I sauntered around a few other stalls but here’s the thing; I have a slight phobia of shopping here.  I do not like, allow me repeat this, I do not like when the person who is selling the merchandise stands at your heels and breathes on you as you look at their wares.  Literally, some are relentless and will follow you around and comment on everything you touch or even look at, “I make good price special for you.  Here are more colors, more patterns.”  Bullshit, buddy, you make special price for everyone and I’m no fool.  Having someone stand right next to me with a seemingly running commentary on everything I lay my eyes on annoys and frustrates me to no end.  And when I’m annoyed and frustrated, I’m not going to buy things from that vendor.  They are an overbearing in-law.  And when you go to leave without buying anything they make you feel guilty, “you don’t like anything?”  It’s not that I don’t like anything, it’s that you’re following me around like you’re a dog and I’ve got a raw steak in my back pocket.  

I like to be ignored quite frankly, until I come to you and ask how much something is.  I loathe bargaining.  As an American, brought up to shop in places that have price tags, I’m no good at it.  I will pay the first amount that is said simply because I’m afraid of insulting someone and I’m a total pushover in the bargaining department.  I’m a merchandise seller’s wet dream really; I’m weak and lack control of the situation.  I simply like price tags, and I don’t think there’s anything wrong with that except the fact that I get stressed when I have to bargain, sweating profusely and smiling uncomfortably as I timidly ask for a cheaper price.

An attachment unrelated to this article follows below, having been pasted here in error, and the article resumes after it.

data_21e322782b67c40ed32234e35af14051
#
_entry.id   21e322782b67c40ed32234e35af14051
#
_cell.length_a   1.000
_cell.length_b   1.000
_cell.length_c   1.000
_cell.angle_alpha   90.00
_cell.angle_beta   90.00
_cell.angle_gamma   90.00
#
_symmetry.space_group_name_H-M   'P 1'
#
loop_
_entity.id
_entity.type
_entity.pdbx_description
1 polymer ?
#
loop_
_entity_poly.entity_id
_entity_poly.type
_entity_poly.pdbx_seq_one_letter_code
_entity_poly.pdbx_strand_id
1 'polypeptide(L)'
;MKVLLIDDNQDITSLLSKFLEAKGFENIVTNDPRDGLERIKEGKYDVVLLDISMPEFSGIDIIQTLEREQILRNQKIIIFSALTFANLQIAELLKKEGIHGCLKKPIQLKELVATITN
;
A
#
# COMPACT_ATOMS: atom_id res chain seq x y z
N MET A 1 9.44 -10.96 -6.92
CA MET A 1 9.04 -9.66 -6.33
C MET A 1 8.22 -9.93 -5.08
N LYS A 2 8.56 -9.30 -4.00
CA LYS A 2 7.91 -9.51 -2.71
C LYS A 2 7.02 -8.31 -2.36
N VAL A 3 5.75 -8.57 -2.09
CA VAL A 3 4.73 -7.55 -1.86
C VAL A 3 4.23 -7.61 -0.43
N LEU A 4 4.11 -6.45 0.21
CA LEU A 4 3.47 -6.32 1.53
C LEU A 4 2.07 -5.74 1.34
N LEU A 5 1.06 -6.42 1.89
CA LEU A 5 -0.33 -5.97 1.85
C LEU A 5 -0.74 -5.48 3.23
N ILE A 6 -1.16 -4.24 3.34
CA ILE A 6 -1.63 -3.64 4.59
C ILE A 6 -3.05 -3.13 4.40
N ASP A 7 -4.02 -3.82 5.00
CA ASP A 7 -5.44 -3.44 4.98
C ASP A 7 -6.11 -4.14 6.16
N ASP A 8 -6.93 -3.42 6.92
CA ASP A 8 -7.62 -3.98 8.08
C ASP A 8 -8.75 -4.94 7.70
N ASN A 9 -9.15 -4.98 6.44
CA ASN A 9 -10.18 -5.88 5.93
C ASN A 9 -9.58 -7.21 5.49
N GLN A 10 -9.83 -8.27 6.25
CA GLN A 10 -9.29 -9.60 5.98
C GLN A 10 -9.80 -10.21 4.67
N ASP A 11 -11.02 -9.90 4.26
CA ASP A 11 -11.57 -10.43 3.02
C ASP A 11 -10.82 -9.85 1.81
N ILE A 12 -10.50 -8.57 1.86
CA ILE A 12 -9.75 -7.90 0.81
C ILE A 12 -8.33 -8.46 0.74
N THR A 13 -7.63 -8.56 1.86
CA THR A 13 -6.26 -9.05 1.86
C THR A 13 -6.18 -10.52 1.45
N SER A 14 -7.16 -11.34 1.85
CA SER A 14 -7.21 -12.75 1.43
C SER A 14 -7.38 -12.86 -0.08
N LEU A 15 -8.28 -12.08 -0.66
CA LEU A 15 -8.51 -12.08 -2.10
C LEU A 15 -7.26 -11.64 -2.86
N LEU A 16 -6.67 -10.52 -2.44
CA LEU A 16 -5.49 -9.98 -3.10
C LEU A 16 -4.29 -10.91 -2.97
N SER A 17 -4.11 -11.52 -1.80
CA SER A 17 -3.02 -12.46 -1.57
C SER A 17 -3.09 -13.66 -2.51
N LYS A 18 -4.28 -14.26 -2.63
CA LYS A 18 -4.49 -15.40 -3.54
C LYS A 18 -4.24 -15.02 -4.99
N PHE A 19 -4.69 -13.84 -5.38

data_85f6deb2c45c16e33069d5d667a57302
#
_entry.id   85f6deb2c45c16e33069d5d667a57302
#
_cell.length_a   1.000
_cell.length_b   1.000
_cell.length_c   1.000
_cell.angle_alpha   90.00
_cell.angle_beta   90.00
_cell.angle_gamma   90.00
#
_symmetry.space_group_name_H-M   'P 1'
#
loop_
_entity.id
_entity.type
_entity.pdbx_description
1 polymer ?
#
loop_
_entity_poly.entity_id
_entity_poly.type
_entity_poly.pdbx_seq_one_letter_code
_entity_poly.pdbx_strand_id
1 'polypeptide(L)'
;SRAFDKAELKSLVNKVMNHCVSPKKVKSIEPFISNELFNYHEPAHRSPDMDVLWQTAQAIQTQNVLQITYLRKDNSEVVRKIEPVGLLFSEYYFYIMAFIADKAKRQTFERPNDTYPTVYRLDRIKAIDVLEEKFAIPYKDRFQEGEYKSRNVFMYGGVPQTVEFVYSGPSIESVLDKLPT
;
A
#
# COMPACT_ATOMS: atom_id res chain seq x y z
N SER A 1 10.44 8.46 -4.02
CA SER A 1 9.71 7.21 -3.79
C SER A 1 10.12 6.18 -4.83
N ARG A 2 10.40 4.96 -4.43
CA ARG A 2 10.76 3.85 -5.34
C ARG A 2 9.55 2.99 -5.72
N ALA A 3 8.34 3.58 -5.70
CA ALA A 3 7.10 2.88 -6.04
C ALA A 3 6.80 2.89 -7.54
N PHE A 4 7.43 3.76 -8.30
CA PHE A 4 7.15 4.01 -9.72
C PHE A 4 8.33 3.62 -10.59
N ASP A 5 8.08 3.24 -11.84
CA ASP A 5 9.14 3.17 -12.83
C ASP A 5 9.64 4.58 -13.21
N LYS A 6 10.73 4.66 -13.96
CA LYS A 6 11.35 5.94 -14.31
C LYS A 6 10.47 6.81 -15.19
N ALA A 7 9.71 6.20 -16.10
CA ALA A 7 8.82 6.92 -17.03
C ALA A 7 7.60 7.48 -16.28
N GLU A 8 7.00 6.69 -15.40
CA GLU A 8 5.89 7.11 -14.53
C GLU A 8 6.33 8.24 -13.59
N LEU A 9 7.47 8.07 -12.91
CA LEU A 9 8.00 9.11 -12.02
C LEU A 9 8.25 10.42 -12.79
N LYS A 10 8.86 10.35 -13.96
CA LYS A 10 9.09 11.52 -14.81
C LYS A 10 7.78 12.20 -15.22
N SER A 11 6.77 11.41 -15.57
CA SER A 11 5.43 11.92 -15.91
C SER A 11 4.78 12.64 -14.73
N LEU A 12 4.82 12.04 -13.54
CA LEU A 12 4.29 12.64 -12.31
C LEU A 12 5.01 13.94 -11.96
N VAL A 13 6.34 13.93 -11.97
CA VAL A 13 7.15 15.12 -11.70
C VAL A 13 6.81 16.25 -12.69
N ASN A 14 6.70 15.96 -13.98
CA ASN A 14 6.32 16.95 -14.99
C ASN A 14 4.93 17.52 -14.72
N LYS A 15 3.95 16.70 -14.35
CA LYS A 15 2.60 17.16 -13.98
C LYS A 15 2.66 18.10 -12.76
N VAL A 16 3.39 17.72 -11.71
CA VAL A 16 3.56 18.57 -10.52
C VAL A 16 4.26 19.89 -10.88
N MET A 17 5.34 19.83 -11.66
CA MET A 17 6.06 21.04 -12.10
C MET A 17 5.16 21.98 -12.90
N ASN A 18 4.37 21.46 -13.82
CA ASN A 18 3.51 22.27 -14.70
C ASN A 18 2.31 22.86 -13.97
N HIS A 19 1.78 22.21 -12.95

I left Panajachel empty handed, slightly sad that the hippie pants looked like I had taken a sail off of a boat and wrapped it around my waist.  They were baggy enough to have caught some wind and propel back me back to San Pedro had I bought them.  It’s important to feel comfortable in what you’re wearing and not feel like you’re a leftover backup dancer from the hey days of MC Hammer.  I got to the dock in time for one of the last boats in the late afternoon heading back to San Pedro.  These boats aren’t that big, they squish in about 30 people.  I sat at the stern and looked to my left.  I did a double take.  Whoa, a boat was half sunk in the water and there were 10 or 15 men wrangling with it like it was an errant animal escaped from the zoo.  The bow was above water and the stern and motor were almost all but sunk in the water.  But that’s not necessarily why I did a double take.